Tough task for Indian hoopsters in Women's ABC

Tough task for Indian hoopsters in Women's ABC


Having qualified for Level-1 with an all-win record two years ago at Incheon in South Korea, the Indians are understandably in an upbeat mood ahead of the competition that would be far stiffer than they encountered in the past.

Clubbed with multiple champions South Korea and China, besides front-runners Chinese-Taipei and 1970 champions Japan, the hosts would be under pressure to retain their position in Level-1, much less win the tournament. The top three teams will book berths in the 2010 World Championship.

India will also have to contend with Thailand, the sixth team in Level-1 and bronze medallists in 1972 who are no pushovers.

It remains to be seen whether the so-called home advantage translates into major victories that the Indian camp, containing seven players from the Incheon campaign, has boldly predicted on the eve of the competition.

India begin their campaign Thursday against South Korea, followed by games against Chinese-Taipei (Friday), China (Saturday), Thailand (Monday) and Japan (Tuesday).

Spearheaded by the experienced Geetu Anna Jose who played a vital role in the team’s 2007 success, the Indians might yet find themselves short on recent international exposure as compared to the top teams.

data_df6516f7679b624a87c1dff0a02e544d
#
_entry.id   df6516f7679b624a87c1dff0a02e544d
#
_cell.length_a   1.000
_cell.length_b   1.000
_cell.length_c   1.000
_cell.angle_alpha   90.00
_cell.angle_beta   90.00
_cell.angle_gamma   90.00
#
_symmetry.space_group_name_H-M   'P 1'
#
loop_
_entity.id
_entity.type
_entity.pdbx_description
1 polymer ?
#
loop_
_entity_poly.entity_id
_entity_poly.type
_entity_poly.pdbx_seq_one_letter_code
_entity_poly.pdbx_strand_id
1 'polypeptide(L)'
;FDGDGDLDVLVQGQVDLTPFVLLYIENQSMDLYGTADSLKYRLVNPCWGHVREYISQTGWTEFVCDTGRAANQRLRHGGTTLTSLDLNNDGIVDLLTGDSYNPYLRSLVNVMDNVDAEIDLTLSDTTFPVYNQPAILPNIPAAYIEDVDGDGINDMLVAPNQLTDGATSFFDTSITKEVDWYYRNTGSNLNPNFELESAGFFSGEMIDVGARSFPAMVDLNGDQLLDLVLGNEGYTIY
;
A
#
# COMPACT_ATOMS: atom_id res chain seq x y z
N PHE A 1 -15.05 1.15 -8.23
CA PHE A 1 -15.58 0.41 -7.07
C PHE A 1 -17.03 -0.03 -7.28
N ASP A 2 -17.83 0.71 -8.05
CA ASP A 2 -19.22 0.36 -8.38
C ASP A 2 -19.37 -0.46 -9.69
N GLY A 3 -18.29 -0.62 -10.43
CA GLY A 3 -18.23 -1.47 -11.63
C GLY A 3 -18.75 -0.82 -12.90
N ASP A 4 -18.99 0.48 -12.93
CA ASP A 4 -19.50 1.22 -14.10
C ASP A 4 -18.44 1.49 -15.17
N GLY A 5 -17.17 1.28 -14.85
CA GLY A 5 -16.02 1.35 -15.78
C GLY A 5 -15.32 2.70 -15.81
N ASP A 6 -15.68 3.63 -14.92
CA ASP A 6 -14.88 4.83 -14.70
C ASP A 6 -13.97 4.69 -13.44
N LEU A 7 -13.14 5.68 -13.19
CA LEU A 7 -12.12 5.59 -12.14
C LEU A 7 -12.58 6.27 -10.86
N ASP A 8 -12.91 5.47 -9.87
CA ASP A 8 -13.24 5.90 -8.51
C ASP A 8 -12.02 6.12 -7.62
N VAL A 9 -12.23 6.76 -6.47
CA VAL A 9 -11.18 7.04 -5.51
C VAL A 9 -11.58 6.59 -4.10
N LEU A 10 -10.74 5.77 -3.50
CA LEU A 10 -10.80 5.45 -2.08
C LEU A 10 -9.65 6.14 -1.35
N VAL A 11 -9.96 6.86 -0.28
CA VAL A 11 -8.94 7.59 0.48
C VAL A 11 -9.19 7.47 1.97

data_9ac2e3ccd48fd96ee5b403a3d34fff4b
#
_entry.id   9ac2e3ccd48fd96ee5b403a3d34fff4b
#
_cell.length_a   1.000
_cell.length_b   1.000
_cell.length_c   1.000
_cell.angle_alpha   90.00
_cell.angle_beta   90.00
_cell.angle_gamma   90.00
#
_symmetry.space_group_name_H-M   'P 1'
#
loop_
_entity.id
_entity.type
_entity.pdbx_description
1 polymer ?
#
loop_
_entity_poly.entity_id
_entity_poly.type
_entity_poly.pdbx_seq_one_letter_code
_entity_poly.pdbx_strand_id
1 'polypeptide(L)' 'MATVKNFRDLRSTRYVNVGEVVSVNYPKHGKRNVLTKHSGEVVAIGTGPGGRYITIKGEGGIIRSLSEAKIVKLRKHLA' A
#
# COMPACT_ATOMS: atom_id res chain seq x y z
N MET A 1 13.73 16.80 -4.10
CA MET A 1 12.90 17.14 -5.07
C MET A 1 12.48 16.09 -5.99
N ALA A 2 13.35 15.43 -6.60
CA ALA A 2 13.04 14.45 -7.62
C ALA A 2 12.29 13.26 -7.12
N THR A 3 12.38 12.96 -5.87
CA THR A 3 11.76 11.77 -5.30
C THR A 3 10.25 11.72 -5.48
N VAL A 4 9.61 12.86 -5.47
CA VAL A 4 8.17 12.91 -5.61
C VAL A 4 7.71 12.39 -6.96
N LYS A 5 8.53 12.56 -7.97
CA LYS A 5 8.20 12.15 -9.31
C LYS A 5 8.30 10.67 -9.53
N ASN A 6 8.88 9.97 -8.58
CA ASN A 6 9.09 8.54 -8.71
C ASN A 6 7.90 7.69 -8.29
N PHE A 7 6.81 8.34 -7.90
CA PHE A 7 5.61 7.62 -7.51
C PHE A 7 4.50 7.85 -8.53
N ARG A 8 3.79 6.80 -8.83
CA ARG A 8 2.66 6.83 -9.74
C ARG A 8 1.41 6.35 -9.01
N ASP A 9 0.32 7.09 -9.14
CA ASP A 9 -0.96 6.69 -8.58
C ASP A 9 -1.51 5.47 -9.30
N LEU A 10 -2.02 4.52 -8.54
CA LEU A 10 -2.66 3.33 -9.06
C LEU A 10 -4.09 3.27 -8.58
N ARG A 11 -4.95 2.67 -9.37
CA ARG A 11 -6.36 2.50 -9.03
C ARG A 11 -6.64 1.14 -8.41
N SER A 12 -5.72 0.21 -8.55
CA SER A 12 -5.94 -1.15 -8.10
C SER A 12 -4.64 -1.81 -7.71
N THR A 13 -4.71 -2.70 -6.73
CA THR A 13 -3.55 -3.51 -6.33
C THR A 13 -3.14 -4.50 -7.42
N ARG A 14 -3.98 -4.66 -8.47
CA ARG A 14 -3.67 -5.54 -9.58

The 24-year old Jose was the top scorer at Incheon, averaging 32.8 points per game and 14.8 rebounds that saw India winning all their six matches to qualify for Level-1.

The Indians will be again looking up to Jose who will have to draw upon all her experience that includes a stint in the Australian League, to keep the team afloat against far tougher opponents this time around.

It remains to be seen whether the so-called home advantage translates into major victories that the Indian camp, containing seven players from the Incheon campaign, has boldly predicted on the eve of the competition.

In contrast, South Korea, the 22-times winners and defending champions, start out as the overwhelming favourites along with China who have won the event on 17 occasions.
Both boast of quality players with plenty of international exposure and products of their well-structured National league system.

As for Chinese-Taipei and Japan, the two nations have figured in the top four bracket along with South Korea and China in every WABC since 1988. Given their relative strengths as compared to India and Thailand, the four are expected to retain their positions in the pecking order.
Meanwhile, the Level-2 competition, to be run concurrently, also has six teams - Lebanon, Uzbekistan, Kazakhstan, Sri Lanka, Malaysia and The Philippines. 

 

                                                                    

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